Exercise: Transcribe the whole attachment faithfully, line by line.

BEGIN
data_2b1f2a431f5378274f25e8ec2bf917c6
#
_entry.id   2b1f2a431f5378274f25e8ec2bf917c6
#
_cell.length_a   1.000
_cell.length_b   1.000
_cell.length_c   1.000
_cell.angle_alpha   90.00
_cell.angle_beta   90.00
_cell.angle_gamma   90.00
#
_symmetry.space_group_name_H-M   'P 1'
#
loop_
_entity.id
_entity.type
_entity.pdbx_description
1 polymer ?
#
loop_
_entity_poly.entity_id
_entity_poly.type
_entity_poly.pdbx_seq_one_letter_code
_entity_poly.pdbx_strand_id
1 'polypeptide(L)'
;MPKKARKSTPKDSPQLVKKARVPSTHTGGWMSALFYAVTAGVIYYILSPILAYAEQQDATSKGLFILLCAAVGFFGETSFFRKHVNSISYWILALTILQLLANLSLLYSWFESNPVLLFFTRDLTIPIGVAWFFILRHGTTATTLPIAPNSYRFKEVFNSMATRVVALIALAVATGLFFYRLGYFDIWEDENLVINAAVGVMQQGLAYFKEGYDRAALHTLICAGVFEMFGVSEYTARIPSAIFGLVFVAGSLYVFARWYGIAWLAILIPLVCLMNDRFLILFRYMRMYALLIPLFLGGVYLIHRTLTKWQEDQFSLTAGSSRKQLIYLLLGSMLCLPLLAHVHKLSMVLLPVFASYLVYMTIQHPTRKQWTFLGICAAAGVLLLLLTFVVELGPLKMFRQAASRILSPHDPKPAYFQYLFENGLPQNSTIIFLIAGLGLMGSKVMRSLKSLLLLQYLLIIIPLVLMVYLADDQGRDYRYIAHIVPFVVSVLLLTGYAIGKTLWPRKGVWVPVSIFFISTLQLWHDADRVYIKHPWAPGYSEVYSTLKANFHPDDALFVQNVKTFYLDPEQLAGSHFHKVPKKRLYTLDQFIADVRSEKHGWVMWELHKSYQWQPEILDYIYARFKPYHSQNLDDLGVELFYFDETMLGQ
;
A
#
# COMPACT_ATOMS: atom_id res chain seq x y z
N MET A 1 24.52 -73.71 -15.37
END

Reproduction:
data_2b1f2a431f5378274f25e8ec2bf917c6
#
_entry.id   2b1f2a431f5378274f25e8ec2bf917c6
#
_cell.length_a   1.000
_cell.length_b   1.000
_cell.length_c   1.000
_cell.angle_alpha   90.00
_cell.angle_beta   90.00
_cell.angle_gamma   90.00
#
_symmetry.space_group_name_H-M   'P 1'
#
loop_
_entity.id
_entity.type
_entity.pdbx_description
1 polymer ?
#
loop_
_entity_poly.entity_id
_entity_poly.type
_entity_poly.pdbx_seq_one_letter_code
_entity_poly.pdbx_strand_id
1 'polypeptide(L)'
;MPKKARKSTPKDSPQLVKKARVPSTHTGGWMSALFYAVTAGVIYYILSPILAYAEQQDATSKGLFILLCAAVGFFGETSFFRKHVNSISYWILALTILQLLANLSLLYSWFESNPVLLFFTRDLTIPIGVAWFFILRHGTTATTLPIAPNSYRFKEVFNSMATRVVALIALAVATGLFFYRLGYFDIWEDENLVINAAVGVMQQGLAYFKEGYDRAALHTLICAGVFEMFGVSEYTARIPSAIFGLVFVAGSLYVFARWYGIAWLAILIPLVCLMNDRFLILFRYMRMYALLIPLFLGGVYLIHRTLTKWQEDQFSLTAGSSRKQLIYLLLGSMLCLPLLAHVHKLSMVLLPVFASYLVYMTIQHPTRKQWTFLGICAAAGVLLLLLTFVVELGPLKMFRQAASRILSPHDPKPAYFQYLFENGLPQNSTIIFLIAGLGLMGSKVMRSLKSLLLLQYLLIIIPLVLMVYLADDQGRDYRYIAHIVPFVVSVLLLTGYAIGKTLWPRKGVWVPVSIFFISTLQLWHDADRVYIKHPWAPGYSEVYSTLKANFHPDDALFVQNVKTFYLDPEQLAGSHFHKVPKKRLYTLDQFIADVRSEKHGWVMWELHKSYQWQPEILDYIYARFKPYHSQNLDDLGVELFYFDETMLGQ
;
A
#
# COMPACT_ATOMS: atom_id res chain seq x y z
N MET A 1 24.52 -73.71 -15.37